Alberta political parties raise big money, but political action committees raise more
The Alberta Advantage Fund raised more money in the third quarter of this year than any political party
The NDP and the major conservative parties in Alberta are in a horse-race for fundraising this year, with donations to the conservative block surging in the last three months.
But some of the biggest fundraising efforts are happening just outside the parties themselves, with hundreds of thousands of dollars going to the province's controversial political action committees (PAC).
From July to September of this year:
- The NDP raised about $440,000
- The UCP raised about $398,000
- The Wildrose raised about $121,000
- The PC Party raised $24,000
- The Alberta Advantage Fund, a PAC, raised $635,700
Year-to-date, the NDP and the conservative parties are almost at par in their fundraising efforts, with $1.36-million raised by the NDP and $1.4-million raised by the conservative parties combined.
- Bill aims to get 'big money' out of Alberta politics
- Alberta to explore regulating political action committees
The Alberta Advantage Fund, which is linked to Jason Kenney, pulled in several individual donations of $50,000 in the third quarter of this year. It has raised more than $800,000 throughout 2017.
Last fall, the NDP introduced new rules to get "big money" out of Alberta politics by capping political fundraising and spending through The Fair Elections Financing Act. The bill bans union and corporate donations to political parties, and sets a $4,000 limit on individual donations.
But Liberal leader David Khan said the money raised by political action committees, also called political third party advertisers, shows those rules aren't entirely effective.
"They've left the back doors of the barn wide open and there's all this money circumventing the restrictions on political fundraising, which were important to be brought in," Khan said on Thursday.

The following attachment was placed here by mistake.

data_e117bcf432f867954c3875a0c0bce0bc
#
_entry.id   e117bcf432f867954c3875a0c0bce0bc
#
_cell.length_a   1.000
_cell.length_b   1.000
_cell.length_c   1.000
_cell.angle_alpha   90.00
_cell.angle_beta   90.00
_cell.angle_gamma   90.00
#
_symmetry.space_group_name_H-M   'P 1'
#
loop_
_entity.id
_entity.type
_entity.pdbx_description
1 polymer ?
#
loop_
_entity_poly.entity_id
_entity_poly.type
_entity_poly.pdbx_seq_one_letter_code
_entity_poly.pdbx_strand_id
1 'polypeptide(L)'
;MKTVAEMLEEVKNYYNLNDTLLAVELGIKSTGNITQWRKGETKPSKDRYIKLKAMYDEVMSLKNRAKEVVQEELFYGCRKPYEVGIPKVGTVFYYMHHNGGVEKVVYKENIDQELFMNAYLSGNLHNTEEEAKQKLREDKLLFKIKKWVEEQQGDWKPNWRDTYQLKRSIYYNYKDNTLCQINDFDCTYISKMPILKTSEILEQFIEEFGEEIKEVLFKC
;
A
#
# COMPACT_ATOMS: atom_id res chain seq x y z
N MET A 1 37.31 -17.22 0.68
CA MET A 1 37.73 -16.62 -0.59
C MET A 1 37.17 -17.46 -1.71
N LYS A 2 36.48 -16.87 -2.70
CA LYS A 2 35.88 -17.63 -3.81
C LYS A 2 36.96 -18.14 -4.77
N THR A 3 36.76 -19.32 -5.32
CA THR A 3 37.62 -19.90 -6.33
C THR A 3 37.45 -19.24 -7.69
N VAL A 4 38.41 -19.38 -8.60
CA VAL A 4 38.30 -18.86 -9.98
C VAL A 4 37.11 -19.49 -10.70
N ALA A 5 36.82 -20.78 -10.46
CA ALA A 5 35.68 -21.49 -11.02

"But all of this money is coming in from out of province or out of country and corrupting our political system."
Loose rules for PACs
There are no donation limits for third party political advertisers outside an election period, nor is there a spending cap.
Outside of an election period, donations can come from anywhere in the country or the world — the NDP on Thursday accused the Alberta Advantage Fund of accepting money from companies headquartered outside of Alberta.
It's also not immediately clear who, or what, each PAC supports. The Elections Alberta website lists 10 third-party political advertisers. The Alberta Advantage Fund has, by far, posted the highest numbers in contributions among the PACs.
The Alberta Federation of Labour is listed as a political third-party advertiser that raised about $13,000 in the third quarter of this year, and $500,000 throughout the year.
"It's shocking that all of this money is circumventing political financing laws and the laws that govern political parties. And is being used for political goals and to affect political change without any oversight," Khan said.
This summer, Democratic Renewal Minister Christina Gray said the NDP government was looking at options to regulate political action committees.